Press Release

NASA Selects Florida and Puerto Rico Schools fo Explorer Program

By SpaceRef Editor
May 25, 2005
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NASA recently announced schools selected from Kennedy Space Center’s district area, which includes Florida, Georgia and Puerto Rico, are among the next 50 schools to participate in the 2005 NASA Explorer Schools Program. The NASA Explorer Schools (NES) are the heart of a unique educational program that reaches elementary through high school students in all 50 states, Puerto Rico and the District of Columbia.

These schools include Warrington Middle School in Pensacola, Fla.; Howard Middle School in Orlando, Fla.; South Plantation High School in Plantation, Fla.; Goldsboro Elementary Magnet School in Sanford, Fla.; and Marcelino Canino Canino Middle School in Dorado, Puerto Rico.

“We look forward to working with the new schools and continuing our relationship with our existing Explorer Schools,” said KSC Education Director Gregg Buckingham. “Our focal path this year will be to activate our Digital Learning Network so we can communicate electronically with all 16 of our NASA Explorer Schools.”

The program debuted June 30, 2003. It sends science and mathematics teachers “back to school” at NASA Centers during the summer to acquire new teaching resources and technology tools using NASA’s unique content, experts and other resources. The goal is to make learning science, mathematics and technology more appealing to students.

“NASA will need a robust work force to carry out the Vision for Space Exploration. The Explorer School Program looks to fulfill the vision by inspiring the next generation of explorers,” said NASA Chief Education Officer Dr. Adena Williams Loston. “The program provides the opportunity to explore, discover and understand through educational activities. It includes fun, challenging adventures tailored to promote learning and studying science, mathematics, engineering and technology.”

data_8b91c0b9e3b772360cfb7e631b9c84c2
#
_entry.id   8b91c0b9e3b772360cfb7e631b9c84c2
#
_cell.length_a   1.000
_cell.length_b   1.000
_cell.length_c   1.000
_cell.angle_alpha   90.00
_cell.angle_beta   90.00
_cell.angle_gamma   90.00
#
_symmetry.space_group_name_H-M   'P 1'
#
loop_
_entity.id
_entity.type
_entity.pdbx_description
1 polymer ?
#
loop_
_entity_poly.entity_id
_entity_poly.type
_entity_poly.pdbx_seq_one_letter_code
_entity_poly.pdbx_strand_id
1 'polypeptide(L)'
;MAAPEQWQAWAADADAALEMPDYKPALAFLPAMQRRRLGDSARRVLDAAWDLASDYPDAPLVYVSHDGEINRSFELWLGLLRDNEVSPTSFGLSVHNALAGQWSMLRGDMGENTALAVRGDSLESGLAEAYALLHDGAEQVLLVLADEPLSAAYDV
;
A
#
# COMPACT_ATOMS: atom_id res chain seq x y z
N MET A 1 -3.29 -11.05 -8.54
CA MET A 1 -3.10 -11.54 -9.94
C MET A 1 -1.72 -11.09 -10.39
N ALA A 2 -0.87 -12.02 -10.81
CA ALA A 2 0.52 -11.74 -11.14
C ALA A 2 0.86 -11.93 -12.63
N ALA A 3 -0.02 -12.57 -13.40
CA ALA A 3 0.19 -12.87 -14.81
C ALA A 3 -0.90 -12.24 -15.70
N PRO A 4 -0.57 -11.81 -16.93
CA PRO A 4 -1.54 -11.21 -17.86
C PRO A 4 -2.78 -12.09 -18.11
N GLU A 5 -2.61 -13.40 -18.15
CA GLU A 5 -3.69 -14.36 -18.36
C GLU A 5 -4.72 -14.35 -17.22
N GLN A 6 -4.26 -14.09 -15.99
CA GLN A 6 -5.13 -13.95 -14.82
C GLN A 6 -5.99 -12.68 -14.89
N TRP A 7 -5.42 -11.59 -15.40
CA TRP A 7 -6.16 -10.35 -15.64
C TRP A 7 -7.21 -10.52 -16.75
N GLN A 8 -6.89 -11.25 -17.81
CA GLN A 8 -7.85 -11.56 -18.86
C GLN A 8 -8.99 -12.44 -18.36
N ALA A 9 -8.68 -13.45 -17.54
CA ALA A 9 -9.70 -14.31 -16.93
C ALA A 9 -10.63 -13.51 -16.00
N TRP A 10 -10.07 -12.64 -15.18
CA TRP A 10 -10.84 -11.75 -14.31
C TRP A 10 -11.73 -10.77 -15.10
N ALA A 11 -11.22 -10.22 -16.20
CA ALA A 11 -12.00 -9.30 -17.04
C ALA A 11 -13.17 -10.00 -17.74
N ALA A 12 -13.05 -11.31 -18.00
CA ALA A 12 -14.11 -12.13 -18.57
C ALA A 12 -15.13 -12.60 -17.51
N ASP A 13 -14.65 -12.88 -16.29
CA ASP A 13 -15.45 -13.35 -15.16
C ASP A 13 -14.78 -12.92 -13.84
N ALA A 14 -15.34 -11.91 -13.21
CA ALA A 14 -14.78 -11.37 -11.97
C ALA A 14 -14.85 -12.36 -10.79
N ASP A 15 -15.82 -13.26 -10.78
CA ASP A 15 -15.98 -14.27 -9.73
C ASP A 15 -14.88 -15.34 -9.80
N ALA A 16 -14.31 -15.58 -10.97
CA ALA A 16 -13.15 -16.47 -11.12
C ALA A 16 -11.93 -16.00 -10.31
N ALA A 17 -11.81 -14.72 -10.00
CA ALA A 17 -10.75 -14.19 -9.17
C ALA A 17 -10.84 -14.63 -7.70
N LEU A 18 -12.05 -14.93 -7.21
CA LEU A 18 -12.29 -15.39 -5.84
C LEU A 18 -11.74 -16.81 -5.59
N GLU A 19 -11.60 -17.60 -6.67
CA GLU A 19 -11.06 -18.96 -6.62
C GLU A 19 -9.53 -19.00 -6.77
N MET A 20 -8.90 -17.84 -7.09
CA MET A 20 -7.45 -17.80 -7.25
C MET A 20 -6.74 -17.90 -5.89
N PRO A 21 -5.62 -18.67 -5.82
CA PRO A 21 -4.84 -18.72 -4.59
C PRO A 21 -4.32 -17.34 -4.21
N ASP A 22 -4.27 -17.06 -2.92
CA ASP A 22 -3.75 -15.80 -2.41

The NASA Explorer School Program is one of four major Agency educational initiatives. Since its inauguration in 2003, the NES Program has established three-year partnerships annually with 50 schools. The partnerships include students, teachers and education administrators serving grades four through nine, from diverse communities across the country. Schools in the program are eligible to receive grants of up to $17,500 over the three-year period to support student engagement in science and mathematics.

Eighty-seven percent of all NASA Explorer Schools are in high-poverty areas, and 76 percent represent predominantly minority resident communities. Ninety-eight percent of the 2005 class is in high-poverty areas, and 82 percent is in predominantly minority resident communities; 19 are in Hispanic communities.

“Perhaps someone in a NASA Explorer School will be the first to walk on Mars,” Loston said.

For a list of NASA Explorer Schools on the Internet, visit:

For information about NASA education programs on the Internet, visit:

SpaceRef staff editor.